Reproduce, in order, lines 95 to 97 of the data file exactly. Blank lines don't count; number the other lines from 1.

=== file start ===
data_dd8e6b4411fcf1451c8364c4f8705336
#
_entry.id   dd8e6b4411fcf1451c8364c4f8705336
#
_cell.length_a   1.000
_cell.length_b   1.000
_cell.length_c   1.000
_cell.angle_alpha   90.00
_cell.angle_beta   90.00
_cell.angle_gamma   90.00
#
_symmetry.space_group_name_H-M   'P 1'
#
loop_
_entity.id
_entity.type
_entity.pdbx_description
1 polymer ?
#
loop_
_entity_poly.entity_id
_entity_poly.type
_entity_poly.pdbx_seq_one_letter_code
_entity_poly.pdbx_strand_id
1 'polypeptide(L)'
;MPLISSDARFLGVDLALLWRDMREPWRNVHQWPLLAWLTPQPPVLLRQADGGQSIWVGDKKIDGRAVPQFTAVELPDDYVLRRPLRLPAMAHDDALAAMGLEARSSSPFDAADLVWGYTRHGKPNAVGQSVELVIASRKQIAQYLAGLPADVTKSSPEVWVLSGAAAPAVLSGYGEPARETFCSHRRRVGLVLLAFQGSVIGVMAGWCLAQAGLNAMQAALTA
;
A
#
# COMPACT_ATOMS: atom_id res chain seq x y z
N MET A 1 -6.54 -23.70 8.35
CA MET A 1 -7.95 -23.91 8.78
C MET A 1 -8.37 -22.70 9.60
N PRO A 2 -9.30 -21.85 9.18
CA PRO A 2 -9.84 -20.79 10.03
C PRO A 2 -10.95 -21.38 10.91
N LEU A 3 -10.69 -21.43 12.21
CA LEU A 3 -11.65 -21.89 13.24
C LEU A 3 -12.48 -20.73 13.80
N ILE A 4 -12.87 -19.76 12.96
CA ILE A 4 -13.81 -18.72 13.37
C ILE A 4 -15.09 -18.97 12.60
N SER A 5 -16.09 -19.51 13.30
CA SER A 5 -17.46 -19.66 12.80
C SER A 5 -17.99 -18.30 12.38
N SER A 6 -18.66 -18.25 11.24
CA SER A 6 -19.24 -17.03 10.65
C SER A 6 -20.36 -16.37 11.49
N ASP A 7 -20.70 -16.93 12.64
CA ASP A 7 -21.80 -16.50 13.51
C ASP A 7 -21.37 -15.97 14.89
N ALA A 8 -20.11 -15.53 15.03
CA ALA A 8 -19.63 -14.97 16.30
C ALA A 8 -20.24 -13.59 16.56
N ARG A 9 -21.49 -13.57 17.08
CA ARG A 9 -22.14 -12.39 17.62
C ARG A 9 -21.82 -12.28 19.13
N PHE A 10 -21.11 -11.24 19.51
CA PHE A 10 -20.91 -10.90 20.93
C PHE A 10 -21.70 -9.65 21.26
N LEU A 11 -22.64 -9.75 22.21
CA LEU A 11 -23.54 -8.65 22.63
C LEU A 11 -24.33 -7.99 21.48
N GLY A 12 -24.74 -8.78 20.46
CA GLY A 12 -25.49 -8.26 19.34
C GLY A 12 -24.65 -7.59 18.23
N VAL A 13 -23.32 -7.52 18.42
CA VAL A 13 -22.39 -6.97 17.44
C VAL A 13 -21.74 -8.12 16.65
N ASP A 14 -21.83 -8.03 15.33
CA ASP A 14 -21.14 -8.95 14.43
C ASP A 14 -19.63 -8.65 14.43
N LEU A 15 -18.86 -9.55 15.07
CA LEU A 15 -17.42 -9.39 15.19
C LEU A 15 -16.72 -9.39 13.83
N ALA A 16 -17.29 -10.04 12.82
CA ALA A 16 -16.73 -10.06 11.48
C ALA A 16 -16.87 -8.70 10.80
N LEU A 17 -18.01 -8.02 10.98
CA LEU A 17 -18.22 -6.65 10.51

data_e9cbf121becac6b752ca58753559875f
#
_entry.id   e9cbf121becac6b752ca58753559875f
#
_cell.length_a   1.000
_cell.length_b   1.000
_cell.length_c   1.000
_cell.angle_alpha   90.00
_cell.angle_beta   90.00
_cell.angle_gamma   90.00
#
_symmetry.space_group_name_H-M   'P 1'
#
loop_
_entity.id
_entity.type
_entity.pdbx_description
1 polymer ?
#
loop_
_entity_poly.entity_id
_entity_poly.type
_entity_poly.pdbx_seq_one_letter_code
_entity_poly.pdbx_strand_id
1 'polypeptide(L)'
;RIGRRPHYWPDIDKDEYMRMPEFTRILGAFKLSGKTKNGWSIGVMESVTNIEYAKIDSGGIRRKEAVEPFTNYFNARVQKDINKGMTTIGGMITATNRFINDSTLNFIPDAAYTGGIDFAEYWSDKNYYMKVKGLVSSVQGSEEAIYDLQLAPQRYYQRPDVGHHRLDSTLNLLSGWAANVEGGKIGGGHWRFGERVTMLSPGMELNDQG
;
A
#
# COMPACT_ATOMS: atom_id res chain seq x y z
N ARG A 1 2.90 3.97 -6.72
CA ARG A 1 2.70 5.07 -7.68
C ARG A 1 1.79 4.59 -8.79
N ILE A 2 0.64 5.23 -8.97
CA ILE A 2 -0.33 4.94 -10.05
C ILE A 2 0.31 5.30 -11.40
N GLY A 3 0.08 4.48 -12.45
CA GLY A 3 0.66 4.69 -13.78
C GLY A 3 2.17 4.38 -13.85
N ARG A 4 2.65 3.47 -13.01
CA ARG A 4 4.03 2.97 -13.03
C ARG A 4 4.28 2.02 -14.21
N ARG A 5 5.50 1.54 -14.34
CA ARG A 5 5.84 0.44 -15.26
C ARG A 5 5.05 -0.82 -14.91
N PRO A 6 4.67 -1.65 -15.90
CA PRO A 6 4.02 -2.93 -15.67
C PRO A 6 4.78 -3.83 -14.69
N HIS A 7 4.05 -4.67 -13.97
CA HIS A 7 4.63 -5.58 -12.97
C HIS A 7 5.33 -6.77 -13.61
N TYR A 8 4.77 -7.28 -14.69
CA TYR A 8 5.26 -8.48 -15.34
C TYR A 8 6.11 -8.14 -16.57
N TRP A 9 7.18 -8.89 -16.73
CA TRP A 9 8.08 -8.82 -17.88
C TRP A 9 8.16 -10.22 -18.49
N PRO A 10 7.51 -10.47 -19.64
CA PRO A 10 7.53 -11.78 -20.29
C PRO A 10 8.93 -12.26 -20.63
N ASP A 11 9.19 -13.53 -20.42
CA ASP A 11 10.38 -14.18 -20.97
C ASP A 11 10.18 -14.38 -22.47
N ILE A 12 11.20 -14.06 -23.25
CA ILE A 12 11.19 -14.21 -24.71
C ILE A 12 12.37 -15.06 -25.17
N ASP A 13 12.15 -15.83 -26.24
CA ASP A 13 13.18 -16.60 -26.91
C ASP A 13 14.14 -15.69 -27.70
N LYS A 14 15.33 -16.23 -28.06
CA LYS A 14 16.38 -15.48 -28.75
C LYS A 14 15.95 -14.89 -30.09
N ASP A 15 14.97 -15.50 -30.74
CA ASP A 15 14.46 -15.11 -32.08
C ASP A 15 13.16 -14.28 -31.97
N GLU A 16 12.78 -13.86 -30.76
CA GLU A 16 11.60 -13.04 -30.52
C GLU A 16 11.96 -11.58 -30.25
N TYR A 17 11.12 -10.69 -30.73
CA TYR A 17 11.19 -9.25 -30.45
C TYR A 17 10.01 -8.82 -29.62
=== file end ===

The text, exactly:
_entity.id
_entity.type
_entity.pdbx_description